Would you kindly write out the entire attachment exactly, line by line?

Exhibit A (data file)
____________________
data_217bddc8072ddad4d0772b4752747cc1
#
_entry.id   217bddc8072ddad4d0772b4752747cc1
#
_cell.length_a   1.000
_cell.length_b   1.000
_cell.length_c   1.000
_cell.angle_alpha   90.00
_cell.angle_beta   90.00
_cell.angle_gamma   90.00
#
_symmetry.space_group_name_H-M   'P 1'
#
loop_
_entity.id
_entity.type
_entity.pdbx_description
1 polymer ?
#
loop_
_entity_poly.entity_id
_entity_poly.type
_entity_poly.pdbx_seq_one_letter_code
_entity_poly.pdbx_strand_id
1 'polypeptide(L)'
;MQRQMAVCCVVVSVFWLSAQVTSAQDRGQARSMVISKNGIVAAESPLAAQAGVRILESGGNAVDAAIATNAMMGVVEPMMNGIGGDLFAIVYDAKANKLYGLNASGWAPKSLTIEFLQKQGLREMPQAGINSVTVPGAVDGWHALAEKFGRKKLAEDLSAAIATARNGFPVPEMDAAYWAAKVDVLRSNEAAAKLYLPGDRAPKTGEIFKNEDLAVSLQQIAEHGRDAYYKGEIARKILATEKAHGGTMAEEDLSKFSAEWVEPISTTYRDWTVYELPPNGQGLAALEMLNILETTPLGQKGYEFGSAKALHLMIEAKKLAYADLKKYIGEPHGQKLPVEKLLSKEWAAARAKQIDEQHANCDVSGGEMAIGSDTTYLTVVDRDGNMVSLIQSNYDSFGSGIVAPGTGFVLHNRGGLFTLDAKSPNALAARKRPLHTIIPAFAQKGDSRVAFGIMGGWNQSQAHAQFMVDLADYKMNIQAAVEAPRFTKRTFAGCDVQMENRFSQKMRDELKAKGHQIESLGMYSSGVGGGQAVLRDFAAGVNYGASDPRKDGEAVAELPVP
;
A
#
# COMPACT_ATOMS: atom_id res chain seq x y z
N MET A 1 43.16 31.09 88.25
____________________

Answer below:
data_217bddc8072ddad4d0772b4752747cc1
#
_entry.id   217bddc8072ddad4d0772b4752747cc1
#
_cell.length_a   1.000
_cell.length_b   1.000
_cell.length_c   1.000
_cell.angle_alpha   90.00
_cell.angle_beta   90.00
_cell.angle_gamma   90.00
#
_symmetry.space_group_name_H-M   'P 1'
#
loop_
_entity.id
_entity.type
_entity.pdbx_description
1 polymer ?
#
loop_
_entity_poly.entity_id
_entity_poly.type
_entity_poly.pdbx_seq_one_letter_code
_entity_poly.pdbx_strand_id
1 'polypeptide(L)'
;MQRQMAVCCVVVSVFWLSAQVTSAQDRGQARSMVISKNGIVAAESPLAAQAGVRILESGGNAVDAAIATNAMMGVVEPMMNGIGGDLFAIVYDAKANKLYGLNASGWAPKSLTIEFLQKQGLREMPQAGINSVTVPGAVDGWHALAEKFGRKKLAEDLSAAIATARNGFPVPEMDAAYWAAKVDVLRSNEAAAKLYLPGDRAPKTGEIFKNEDLAVSLQQIAEHGRDAYYKGEIARKILATEKAHGGTMAEEDLSKFSAEWVEPISTTYRDWTVYELPPNGQGLAALEMLNILETTPLGQKGYEFGSAKALHLMIEAKKLAYADLKKYIGEPHGQKLPVEKLLSKEWAAARAKQIDEQHANCDVSGGEMAIGSDTTYLTVVDRDGNMVSLIQSNYDSFGSGIVAPGTGFVLHNRGGLFTLDAKSPNALAARKRPLHTIIPAFAQKGDSRVAFGIMGGWNQSQAHAQFMVDLADYKMNIQAAVEAPRFTKRTFAGCDVQMENRFSQKMRDELKAKGHQIESLGMYSSGVGGGQAVLRDFAAGVNYGASDPRKDGEAVAELPVP
;
A
#
# COMPACT_ATOMS: atom_id res chain seq x y z
N MET A 1 43.16 31.09 88.25